Windows 11

garlin

Moderator
Staff member
This is a group policy setting, not a reg key managed by OneDrive client. The policy template files are included in your client's AppData folder, follow the instructions and copy them to Windows\PolicyDefinitions. Run the Group Policy Editor.

https://docs.microsoft.com/en-us/onedrive/use-group-policy#manage-onedrive-using-group-policy

Or simply load the quoted reg key. It's the same thing.
Registry entries for group policies are NEVER pre-defined in Windows. You have to enable them in Policy Editor, or use a matching reg key.
 

SM03

Active Member
garlin & crypticus
before posting/replying here, earlier I tried to create that by creating a . REG file (attached here), but that didn't do anything
 

Attachments

  • 1.reg
    400 bytes

Clanger

Well-Known Member
I had issues with group policies being applied by reg files, reported them to nuhi. Gonna see what happens here, wonder if its connected.
 

crypticus

Well-Known Member
Windows Registry Editor Version 5.00

[HKCU\SOFTWARE\Policies\Microsoft\OneDrive]
"EnableHoldTheFile"="dword:00000001"

[HKCU\SOFTWARE\Microsoft\OneDrive]
"EnableHoldTheFile"="dword:00000001"

you also don't need "x" on dword part
 

garlin

Moderator
Staff member
HKCU? ive only ever used HKEY_CURRENT_USER in a reg/bat/cmd file.
reg & regedit allow abbreviations, PowerShell doesn't. Using the full path is preferred if you don't know what app will read your reg file.

[HKCU\SOFTWARE\Policies\Microsoft\OneDrive]
"EnableHoldTheFile"="dword:00000001"
Oops, my bad. Copied it from the OneDrive page w/o checking. The entire doc repeats the same error of surrounding dword with " ".
 

francis11

Active Member
I had issues with group policies being applied by reg files, reported them to nuhi. Gonna see what happens here, wonder if its connected.
It should be vice versa - as i understand GPO settings override registry keys - but good point as i same time understand all the Settings clicks in NTL change regkeys and not GPO settings even some may be same when you're making an Image add reggies.
 

Clanger

Well-Known Member
francis11 as always a problem is 50% likely to be pebkac so i asked nuhi and he said he hadnt heard of anything. I would need to redo that 8.1 install(170 updates) from scratch to see what happened.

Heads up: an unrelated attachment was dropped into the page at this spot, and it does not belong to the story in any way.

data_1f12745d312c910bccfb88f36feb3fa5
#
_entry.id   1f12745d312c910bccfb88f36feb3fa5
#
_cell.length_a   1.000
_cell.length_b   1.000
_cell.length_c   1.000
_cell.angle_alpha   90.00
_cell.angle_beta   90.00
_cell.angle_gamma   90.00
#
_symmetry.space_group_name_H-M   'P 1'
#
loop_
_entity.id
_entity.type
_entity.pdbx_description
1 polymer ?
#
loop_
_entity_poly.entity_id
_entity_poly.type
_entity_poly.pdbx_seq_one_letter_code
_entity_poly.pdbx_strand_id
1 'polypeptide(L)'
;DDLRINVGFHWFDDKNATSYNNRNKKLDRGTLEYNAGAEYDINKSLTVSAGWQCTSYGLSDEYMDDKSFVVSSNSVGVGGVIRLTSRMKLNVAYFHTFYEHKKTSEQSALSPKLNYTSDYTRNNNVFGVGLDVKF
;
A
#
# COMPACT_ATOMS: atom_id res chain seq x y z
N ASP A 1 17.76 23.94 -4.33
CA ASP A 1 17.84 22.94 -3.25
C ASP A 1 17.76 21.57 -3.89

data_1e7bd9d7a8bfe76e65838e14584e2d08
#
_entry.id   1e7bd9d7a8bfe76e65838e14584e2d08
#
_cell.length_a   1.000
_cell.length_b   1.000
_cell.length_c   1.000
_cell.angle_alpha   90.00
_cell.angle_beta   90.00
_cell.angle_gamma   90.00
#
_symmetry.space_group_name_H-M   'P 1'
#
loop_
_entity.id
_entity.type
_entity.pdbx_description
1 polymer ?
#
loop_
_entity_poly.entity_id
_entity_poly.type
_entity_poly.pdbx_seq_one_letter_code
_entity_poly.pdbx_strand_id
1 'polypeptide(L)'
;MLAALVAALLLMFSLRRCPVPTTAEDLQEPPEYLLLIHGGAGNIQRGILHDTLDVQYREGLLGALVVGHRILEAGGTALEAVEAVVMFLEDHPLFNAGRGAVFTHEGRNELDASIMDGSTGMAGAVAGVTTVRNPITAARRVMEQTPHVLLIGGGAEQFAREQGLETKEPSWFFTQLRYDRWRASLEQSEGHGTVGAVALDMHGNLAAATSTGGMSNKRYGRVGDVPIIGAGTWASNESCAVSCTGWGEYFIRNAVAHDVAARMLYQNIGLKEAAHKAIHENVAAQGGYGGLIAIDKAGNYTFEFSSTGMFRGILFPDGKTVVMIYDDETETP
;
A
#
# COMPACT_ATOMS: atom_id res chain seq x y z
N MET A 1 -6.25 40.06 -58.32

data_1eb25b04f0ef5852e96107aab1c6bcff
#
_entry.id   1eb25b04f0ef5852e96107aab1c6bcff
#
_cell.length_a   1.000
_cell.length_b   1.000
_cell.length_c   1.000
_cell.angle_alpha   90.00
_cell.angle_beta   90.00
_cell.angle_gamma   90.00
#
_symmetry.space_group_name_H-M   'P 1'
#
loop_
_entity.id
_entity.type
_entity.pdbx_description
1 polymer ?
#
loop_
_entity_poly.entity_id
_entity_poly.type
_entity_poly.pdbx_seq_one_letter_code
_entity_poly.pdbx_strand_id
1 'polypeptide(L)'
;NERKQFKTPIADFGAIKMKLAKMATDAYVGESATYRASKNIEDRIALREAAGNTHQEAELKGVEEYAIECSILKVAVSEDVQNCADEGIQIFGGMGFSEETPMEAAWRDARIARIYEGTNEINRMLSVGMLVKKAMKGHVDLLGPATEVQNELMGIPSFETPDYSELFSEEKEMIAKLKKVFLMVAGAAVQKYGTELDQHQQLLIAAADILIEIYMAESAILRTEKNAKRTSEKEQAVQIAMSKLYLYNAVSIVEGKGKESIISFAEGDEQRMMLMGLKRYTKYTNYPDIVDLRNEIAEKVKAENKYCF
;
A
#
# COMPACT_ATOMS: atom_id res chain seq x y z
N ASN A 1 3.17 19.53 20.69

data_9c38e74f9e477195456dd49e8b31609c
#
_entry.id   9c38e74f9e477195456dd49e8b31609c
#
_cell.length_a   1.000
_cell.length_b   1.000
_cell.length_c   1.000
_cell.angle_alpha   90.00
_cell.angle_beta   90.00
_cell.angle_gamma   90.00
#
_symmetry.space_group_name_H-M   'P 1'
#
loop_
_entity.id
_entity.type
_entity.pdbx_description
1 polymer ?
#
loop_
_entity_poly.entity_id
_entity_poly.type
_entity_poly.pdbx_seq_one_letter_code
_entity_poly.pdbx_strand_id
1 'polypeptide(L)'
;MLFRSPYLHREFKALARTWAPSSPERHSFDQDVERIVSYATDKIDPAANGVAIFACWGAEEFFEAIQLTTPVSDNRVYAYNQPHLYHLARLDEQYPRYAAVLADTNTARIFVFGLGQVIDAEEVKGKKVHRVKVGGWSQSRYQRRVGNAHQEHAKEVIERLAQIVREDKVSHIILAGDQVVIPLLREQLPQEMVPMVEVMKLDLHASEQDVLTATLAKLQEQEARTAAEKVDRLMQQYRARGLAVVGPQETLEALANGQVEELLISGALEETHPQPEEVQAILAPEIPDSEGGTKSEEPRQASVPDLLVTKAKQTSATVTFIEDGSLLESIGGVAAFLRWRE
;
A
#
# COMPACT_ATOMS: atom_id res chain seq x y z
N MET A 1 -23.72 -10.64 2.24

SM03

Active Member
It should be vice versa - as i understand GPO settings override registry keys - but good point as i same time understand all the Settings clicks in NTL change regkeys and not GPO settings even some may be same when you're making an Image add reggies.
I always wonder about the real difference between these two & since the discussion is going for these, let me ask the question right now

if GP & Regedit for any particular function does the same job/thing, then what's the difference between these two?
& which one should be used for any practical & more legitimate reason?
 

francis11

Active Member
GPO settings is limited from registry settings as you have a lot more regs can accomplish what your want. Ie i have a certain way i want my joblist to be present as attached which i dont find in GPO settings.
 

Attachments

  • Jobliste11_Indstil.reg
    30.8 KB
Last edited:

garlin

Moderator
Staff member
Group policy files are just specialized containers for reg keys. If you dump them using LGPO, the parsed output looks like a reg file. Whatever is contained in the policy is forced applied during boot, or by gpupdate.

It's possible to change reg values in normal registry and be in conflict with the policy file. The policy file wins when it gets applied.
The general rule is don't overlap whatever you're editing. NTLite can't help because it's blind to GPO files.

When a GPO is applied, it imports what keys it regulates under the Policy subtree. This is what values will be mirrored to CurrentVersion.

EDIT
Machine policy is enforced on startup, User policy on first logon. There's a scheduled refresh every 90 min. which is randomly adjusted +/- 30 min.
The random timing is to help Active Directory clients, so everyone doesn't query the domain controller at the same time. It's the same logic as not every machine running WU at the exact same time.
 
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garlin

Moderator
Staff member
GPO settings is limited from registry settings as you have a lot more regs can accomplish what your want. Ie i have a certain way i want my joblist to be present as attached which i dont find in GPO settings.
Export your current user policy with LGPO, as parsed text. Append this to the output, and import back to user policy.
Yes, the entire hex array must be a single line :confused:

https://gms.inpadi.dk/wiki?p=yaa. LGPO - Local Group Policy Object Utility.html

LGPO.exe /parse /u C:\Windows\system32\GroupPolicy\User\Registry.pol > userpolicy.txt
[ Append your additions to userpolicy.txt ]

LGPO.exe /r userpolicy.txt /w C:\Windows\system32\GroupPolicy\User\Registry.pol
 

Attachments

  • Jobliste11_Indstil.txt
    14.4 KB

SM03

Active Member
so, what's the final outcome in layman's language?
GPO & Reg edit hold the same power & do the same thing
Or GPO is greater than Reg edit? Or the opposite?

I ain't talking about the GUI part, everyone knows that GPO has a GUI
Judging from the functionality part
 

garlin

Moderator
Staff member
GPO & reg edit do the same thing.
GPO is enforceable, they revert your reg edit.
Everyone can reg edit. Non-experts think GPO's are too much hassle.

If you don't need enforcement, take the reg edit a GPO creates and use it directly, bypassing the GPO.
 
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